CHICAGO – Illinois Gov. Pat Quinn prevailed in his feud with Chicago Mayor Rahm Emanuel over who should lead the Illinois Sports Facilities Authority Thursday when the board approved the appointment Quinn’s communications chief, Kelly Kraft.
The agency owns and operates U.S. Cellular Field where the Mayor League Baseball Chicago White Sox play, and it issued $400 million of bonds in 2001 to finance the renovation of Chicago Park District-owned Soldier Field, home of the National Football League’s Chicago Bears. It has also been floated as a potential financing vehicle to renovate Wrigley Field, home of Chicago’s other baseball team, the Cubs.
“Kelly Kraft’s unique combination of budget and communications expertise, intergovernmental experience and commitment to protecting taxpayers will be a strong benefit to the Illinois Sports Facilities Authority and the ballpark,” board chairman Emil Jones, a retired state Senate President and Quinn appointee, said in a statement.
Quinn was able to secure the appointment of his pick for the top position only after maneuvering to replace one of the board members – Manny Sanchez, a founding partner in Sanchez Daniels & Hoffman LLP, which does bond counsel work – with Dr. Quentin Young. Sanchez’s term had previously expired and he was informed Thursday when he showed up for the meeting that Quinn had named Young to fill the seat.
Sanchez had recently indicated to the governor he was not a slam duck vote for Kraft and would vote for the most qualified candidate, sources said. One of Emanuel’s appointees – James Reynolds, chief executive officer of broker-dealer Loop Capital Markets LLP -- had floated an alternative candidate in Diana Ferguson. She is a corporate finance executive who also briefly served as chief financial officer of the Chicago Public Schools and currently serves on Emanuel’s Chicago Infrastructure Trust board.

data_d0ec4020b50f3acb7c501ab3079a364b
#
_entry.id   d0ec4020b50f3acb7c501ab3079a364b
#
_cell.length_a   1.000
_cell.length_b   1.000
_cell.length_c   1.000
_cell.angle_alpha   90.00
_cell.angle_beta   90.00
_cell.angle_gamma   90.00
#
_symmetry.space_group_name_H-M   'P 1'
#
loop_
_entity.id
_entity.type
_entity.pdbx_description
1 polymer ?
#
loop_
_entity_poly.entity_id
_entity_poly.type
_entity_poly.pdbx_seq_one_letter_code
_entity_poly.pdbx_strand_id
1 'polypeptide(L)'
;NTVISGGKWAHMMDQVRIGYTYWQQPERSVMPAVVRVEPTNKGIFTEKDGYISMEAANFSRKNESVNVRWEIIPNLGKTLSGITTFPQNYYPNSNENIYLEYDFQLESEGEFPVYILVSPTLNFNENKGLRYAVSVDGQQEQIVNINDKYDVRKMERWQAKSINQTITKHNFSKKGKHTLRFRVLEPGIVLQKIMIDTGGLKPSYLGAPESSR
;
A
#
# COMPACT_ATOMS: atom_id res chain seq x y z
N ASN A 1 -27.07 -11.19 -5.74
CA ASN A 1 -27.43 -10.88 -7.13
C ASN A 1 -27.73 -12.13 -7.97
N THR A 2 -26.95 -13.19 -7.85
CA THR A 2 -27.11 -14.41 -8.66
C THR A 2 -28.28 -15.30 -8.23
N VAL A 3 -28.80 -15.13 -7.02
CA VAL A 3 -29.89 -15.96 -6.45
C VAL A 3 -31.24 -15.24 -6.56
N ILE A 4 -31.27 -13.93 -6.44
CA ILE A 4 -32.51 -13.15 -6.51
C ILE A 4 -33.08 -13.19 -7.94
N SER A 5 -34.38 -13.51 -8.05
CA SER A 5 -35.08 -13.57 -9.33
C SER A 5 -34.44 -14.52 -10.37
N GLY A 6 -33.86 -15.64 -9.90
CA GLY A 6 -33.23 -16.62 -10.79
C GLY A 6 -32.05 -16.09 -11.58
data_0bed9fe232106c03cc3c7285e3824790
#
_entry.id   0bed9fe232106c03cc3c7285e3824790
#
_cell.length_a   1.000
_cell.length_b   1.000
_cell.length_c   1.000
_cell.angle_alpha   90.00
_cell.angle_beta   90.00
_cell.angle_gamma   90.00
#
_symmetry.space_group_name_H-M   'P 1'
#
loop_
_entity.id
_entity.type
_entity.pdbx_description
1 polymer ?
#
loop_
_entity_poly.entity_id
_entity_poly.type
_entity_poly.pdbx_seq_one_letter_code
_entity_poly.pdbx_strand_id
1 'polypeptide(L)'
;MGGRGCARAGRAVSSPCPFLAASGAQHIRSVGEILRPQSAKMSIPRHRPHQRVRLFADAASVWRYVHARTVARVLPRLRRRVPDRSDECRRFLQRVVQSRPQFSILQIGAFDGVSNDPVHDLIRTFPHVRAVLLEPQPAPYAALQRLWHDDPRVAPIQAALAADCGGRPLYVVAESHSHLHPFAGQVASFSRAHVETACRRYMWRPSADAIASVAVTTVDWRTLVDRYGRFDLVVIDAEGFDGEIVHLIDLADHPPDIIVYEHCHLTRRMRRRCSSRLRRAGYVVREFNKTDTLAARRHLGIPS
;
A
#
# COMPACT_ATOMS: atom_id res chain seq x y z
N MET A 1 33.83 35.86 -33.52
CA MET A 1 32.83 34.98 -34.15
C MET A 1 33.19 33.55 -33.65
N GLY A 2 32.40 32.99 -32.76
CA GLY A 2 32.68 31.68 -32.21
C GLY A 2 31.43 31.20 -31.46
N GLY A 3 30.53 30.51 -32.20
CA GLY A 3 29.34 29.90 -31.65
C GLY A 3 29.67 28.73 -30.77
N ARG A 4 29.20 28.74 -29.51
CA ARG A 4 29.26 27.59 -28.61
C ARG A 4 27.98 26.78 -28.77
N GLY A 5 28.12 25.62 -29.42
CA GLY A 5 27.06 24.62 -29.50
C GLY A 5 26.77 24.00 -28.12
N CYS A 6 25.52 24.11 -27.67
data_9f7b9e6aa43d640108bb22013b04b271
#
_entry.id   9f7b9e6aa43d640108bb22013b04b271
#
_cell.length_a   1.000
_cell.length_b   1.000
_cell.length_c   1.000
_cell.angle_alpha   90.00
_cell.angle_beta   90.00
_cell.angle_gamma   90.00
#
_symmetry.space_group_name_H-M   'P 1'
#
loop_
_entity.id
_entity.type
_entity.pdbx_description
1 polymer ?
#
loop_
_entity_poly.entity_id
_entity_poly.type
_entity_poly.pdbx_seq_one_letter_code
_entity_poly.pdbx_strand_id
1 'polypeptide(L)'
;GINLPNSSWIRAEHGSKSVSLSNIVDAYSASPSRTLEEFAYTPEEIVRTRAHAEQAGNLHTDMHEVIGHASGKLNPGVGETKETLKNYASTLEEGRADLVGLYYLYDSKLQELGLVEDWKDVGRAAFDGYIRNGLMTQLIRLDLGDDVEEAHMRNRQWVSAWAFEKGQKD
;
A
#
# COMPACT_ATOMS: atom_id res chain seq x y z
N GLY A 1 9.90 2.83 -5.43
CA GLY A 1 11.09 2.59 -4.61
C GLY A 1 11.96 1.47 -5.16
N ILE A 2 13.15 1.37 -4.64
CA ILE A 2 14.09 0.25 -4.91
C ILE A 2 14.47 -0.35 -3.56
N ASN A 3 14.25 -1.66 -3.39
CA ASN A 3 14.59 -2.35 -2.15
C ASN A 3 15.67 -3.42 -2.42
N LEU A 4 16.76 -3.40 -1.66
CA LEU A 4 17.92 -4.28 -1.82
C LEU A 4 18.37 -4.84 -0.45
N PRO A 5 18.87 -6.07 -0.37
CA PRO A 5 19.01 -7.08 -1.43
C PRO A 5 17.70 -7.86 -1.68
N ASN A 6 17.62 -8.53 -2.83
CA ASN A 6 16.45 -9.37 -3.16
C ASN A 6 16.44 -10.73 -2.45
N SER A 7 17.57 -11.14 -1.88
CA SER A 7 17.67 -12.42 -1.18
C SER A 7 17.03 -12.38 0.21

The vote was four to three in Kraft’s favor, with Quinn’s four appointments voting for Kraft and Emanuel’s three voting against. Kraft formerly served as assistant budget director and she was a spokeswoman on budget and other fiscal issues.
“Jim Reynolds put forward a candidate…with extensive financial and management experience, to lead ISFA and ensure Chicago’s taxpayers are protected,” Emanuel spokeswoman Sarah Hamilton said in a statement. “It is unfortunate that, with her experience and qualifications, Ms. Ferguson was not given any consideration by the board’s majority.”
In past appointments, the mayor of Chicago has often informally been given the courtesy of picking an executive director who is also to the liking of the governor, while the governor holds sway over the board chairman’s post.
The authority has long been without an executive director and finding one was a top priority after Quinn and Emanuel overhauled the board last year. Another priority – especially for Emanuel’s appointments – is a refunding of the Solder Field bonds.
The agency was forced in fiscal 2011 to tap for the first time a portion – $185,000 -- of the city’s share of state income taxes because of a shortage in hotel tax revenues that go to repay the Solder Field debt. City income taxes were pledged as a backup in the event hotel taxes fall short.
Hotel revenues have since rebounded and no draw was necessary for fiscal 2012, but with debt service rising 6.2% next year and increasing steadily in future years, the authority is under pressure to find a long-term solution.
The agency is hoping early next year to refinance the debt to provide a greater cushion against future draws. The inability to further push out the maturity schedule without state legislative action and the backloaded and premium bond structure have hampered past restructuring efforts.
Before the vote, Reynolds stressed the importance of hiring the most qualified candidate: “The city of Chicago and taxpayers have a lot of exposure with these bonds,” he said of the Soldier Field debt. Emanuel’s board appointments all come from the financial community.
Quinn has said he picked Kraft because he trusts her to protect the integrity of the agency if it is involved in a Wrigley Field renovation and he accused Emanuel of trying to tarnish her reputation, blaming his aides for a story in a local newspaper disclosing Kraft’s personal bankruptcy case, which is now closed.